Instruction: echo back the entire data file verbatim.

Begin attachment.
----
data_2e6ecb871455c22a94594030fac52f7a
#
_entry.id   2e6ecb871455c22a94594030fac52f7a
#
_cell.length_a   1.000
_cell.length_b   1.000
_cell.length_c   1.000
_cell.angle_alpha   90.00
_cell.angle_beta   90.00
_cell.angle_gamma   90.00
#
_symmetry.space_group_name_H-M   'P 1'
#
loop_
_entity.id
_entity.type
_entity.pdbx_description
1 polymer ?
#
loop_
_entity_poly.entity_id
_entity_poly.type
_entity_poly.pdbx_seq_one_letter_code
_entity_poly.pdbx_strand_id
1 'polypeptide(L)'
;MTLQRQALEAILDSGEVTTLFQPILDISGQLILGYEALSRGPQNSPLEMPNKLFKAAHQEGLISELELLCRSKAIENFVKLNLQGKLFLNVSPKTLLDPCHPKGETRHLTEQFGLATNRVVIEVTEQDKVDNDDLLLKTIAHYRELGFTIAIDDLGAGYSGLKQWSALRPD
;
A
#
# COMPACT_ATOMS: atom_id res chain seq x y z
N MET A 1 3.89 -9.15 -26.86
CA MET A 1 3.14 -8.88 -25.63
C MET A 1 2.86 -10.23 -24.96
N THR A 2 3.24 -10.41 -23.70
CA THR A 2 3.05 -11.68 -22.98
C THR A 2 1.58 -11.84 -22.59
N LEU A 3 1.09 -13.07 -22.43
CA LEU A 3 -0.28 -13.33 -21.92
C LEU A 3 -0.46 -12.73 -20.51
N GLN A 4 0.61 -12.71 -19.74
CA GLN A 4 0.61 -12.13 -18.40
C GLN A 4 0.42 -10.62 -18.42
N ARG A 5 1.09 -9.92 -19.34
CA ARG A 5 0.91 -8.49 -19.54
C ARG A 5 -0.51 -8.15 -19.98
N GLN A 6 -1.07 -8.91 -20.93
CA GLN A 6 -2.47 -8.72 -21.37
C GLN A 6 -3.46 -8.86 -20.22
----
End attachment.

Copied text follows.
data_2e6ecb871455c22a94594030fac52f7a
#
_entry.id   2e6ecb871455c22a94594030fac52f7a
#
_cell.length_a   1.000
_cell.length_b   1.000
_cell.length_c   1.000
_cell.angle_alpha   90.00
_cell.angle_beta   90.00
_cell.angle_gamma   90.00
#
_symmetry.space_group_name_H-M   'P 1'
#
loop_
_entity.id
_entity.type
_entity.pdbx_description
1 polymer ?
#
loop_
_entity_poly.entity_id
_entity_poly.type
_entity_poly.pdbx_seq_one_letter_code
_entity_poly.pdbx_strand_id
1 'polypeptide(L)'
;MTLQRQALEAILDSGEVTTLFQPILDISGQLILGYEALSRGPQNSPLEMPNKLFKAAHQEGLISELELLCRSKAIENFVKLNLQGKLFLNVSPKTLLDPCHPKGETRHLTEQFGLATNRVVIEVTEQDKVDNDDLLLKTIAHYRELGFTIAIDDLGAGYSGLKQWSALRPD
;
A
#
# COMPACT_ATOMS: atom_id res chain seq x y z
N MET A 1 3.89 -9.15 -26.86
CA MET A 1 3.14 -8.88 -25.63
C MET A 1 2.86 -10.23 -24.96
N THR A 2 3.24 -10.41 -23.70
CA THR A 2 3.05 -11.68 -22.98
C THR A 2 1.58 -11.84 -22.59
N LEU A 3 1.09 -13.07 -22.43
CA LEU A 3 -0.28 -13.33 -21.92
C LEU A 3 -0.46 -12.73 -20.51
N GLN A 4 0.61 -12.71 -19.74
CA GLN A 4 0.61 -12.13 -18.40
C GLN A 4 0.42 -10.62 -18.42
N ARG A 5 1.09 -9.92 -19.34
CA ARG A 5 0.91 -8.49 -19.54
C ARG A 5 -0.51 -8.15 -19.98
N GLN A 6 -1.07 -8.91 -20.93
CA GLN A 6 -2.47 -8.72 -21.37
C GLN A 6 -3.46 -8.86 -20.22